AWS launches quantum computing service for developers

AWS has made an early bid to dominate quantum computing with the launch of a managed platform that will allow developers to design quantum algorithms and run them on a range of esoteric hardware.

If the prospect of programming using qubits instead of regular bits doesn’t immediately grab you, the cloud giant’s evangelist in chief Geoff Barr used the launch of the Braket service to raise the possibility that quantum computing rendering current cryptography models useless – at least in a few decades or so.

If the theory behind quantum computing is brain-hurting the actual hardware is, as Barr writes, “scarce, and…must be run in carefully controlled physical environments.” 

Barr wrote that AWS’ aim “to let you get some hands-on experience with qubits and quantum circuits. You can build and test your circuits in a simulated environment and then run them on an actual quantum computer.”

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While the possibilities may be endless, the reality of actually developing for AWS’ service should be relatively familiar, as “you can use fully managed Jupyter notebooks directly from the Amazon Braket console”.

Developing and testing of the algorithms is done on “classical hardware…to accelerate algorithm development by making it easy to troubleshoot code and optimize designs. Amazon Braket runs simulations as a fully managed service, automatically setting up the required compute instances, running the simulation, publishing results to Amazon S3, and turning off resources when complete.”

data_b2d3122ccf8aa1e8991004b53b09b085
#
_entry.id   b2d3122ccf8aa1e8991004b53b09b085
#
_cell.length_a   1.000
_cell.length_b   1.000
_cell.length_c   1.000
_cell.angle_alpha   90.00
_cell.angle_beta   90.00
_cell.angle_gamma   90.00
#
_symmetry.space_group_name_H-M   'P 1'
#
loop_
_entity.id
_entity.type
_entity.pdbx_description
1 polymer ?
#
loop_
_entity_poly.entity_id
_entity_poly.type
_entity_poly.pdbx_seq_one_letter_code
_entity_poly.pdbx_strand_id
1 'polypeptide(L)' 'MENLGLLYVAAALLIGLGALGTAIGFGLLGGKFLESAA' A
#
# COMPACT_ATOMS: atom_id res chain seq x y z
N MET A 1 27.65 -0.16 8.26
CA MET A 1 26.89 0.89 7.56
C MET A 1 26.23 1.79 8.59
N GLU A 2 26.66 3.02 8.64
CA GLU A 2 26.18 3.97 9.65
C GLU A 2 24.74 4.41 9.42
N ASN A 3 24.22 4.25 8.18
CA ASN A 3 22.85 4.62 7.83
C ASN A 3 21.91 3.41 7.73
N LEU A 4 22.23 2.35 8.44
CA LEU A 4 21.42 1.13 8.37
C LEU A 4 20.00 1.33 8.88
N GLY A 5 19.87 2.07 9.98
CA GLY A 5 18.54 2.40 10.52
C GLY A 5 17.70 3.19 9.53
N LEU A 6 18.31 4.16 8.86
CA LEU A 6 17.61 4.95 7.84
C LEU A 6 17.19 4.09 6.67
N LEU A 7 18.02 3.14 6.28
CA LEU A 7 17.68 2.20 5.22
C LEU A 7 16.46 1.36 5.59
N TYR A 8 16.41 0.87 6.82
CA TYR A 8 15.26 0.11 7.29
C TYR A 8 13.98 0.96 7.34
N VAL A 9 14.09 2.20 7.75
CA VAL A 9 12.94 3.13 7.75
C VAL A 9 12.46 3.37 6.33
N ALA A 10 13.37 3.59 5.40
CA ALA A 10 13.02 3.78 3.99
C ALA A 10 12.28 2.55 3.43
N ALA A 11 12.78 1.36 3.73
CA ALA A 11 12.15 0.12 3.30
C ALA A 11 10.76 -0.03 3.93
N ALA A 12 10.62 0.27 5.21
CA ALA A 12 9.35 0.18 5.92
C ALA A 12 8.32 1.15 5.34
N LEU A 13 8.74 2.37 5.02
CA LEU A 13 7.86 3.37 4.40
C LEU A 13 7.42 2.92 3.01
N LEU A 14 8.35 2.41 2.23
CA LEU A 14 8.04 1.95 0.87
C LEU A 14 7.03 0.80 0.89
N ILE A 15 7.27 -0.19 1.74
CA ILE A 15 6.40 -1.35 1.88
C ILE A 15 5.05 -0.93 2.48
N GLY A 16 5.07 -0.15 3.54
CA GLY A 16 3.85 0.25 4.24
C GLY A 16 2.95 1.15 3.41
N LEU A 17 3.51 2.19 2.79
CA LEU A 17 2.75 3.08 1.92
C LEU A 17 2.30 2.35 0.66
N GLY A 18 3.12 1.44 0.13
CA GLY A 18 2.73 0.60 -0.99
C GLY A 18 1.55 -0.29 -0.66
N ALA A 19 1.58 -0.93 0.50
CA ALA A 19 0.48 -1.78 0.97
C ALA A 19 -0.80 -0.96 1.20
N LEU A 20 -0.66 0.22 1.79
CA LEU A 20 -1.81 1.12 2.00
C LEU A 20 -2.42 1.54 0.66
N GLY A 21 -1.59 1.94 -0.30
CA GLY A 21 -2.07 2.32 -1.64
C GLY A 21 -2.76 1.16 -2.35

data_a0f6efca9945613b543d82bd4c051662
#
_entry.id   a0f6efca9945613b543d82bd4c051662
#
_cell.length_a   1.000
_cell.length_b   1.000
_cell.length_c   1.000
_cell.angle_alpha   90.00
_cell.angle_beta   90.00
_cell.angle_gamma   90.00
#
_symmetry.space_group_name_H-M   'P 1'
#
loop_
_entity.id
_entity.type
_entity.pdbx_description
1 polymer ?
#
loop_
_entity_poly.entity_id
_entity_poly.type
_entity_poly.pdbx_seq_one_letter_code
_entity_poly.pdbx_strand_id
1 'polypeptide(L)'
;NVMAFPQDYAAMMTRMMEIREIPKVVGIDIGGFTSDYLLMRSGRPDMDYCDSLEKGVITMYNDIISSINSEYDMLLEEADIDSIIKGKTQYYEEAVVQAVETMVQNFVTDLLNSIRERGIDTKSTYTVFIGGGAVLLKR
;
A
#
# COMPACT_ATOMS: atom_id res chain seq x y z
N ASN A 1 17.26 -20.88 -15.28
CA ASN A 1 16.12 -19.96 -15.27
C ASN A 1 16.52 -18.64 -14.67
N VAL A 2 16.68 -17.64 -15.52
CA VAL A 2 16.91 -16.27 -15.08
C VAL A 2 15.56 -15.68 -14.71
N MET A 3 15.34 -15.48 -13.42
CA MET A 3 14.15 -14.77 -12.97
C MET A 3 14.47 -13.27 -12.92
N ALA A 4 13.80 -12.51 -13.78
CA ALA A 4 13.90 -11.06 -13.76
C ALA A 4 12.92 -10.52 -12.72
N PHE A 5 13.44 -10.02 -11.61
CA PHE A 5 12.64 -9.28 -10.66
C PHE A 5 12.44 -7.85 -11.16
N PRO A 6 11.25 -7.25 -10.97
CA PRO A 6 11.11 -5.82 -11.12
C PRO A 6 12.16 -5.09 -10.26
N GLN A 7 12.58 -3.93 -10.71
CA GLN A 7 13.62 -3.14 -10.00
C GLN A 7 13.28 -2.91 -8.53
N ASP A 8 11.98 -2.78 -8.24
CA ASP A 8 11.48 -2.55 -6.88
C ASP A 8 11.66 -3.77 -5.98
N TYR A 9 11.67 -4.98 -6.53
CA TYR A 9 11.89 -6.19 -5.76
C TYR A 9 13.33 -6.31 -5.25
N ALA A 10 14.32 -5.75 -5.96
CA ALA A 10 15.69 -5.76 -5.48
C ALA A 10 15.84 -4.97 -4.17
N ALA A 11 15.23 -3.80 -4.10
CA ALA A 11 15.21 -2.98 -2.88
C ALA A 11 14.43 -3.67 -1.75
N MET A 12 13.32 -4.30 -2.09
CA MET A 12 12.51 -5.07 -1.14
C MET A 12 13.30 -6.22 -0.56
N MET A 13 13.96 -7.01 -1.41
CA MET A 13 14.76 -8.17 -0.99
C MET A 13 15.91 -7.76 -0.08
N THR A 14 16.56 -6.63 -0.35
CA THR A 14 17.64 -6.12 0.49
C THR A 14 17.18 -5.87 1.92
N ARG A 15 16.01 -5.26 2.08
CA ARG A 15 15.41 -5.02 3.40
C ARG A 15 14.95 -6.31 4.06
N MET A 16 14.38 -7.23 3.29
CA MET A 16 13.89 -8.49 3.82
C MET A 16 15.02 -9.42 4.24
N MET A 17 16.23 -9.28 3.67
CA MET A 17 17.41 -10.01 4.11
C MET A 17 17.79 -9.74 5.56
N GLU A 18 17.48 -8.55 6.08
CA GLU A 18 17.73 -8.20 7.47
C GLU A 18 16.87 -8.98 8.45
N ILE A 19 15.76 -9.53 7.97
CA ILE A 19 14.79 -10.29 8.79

As for those non-classical computing options, the page for the service lists “gate based superconductor computers from Rigetti, quantum annealing superconductor computers from D-Wave, and ion trap computers from IonQ.”

Barr adds, “These devices have a couple of things in common: they are leading-edge tech, they are expensive to build and run, and they generally operate in a very extreme and specialized environment (supercooled or near-vacuum) that must be kept free of electrical, thermal, and magnetic noise.”

And, Barr adds, “Taken together, I think it is safe to say that most organizations will never own a quantum computer, and will find the cloud-based on-demand model a better fit. It may well be the case that production-scale quantum computers are the first cloud-only technology.” Which might explain why AWS is so keen to get the technology into developers’ hands. Sort of.

Parallel to the launch of the Braket service, the company is forming the AWS Centre for Quantum Computing, “adjacent to the CalTech campus”. It has also launched the Amazon Quantum SOlutions Lab, with Barr saying, “Our goal is to work with you to find those practical uses, and to help you to build up your own “bench” of qualified quantum developers.”

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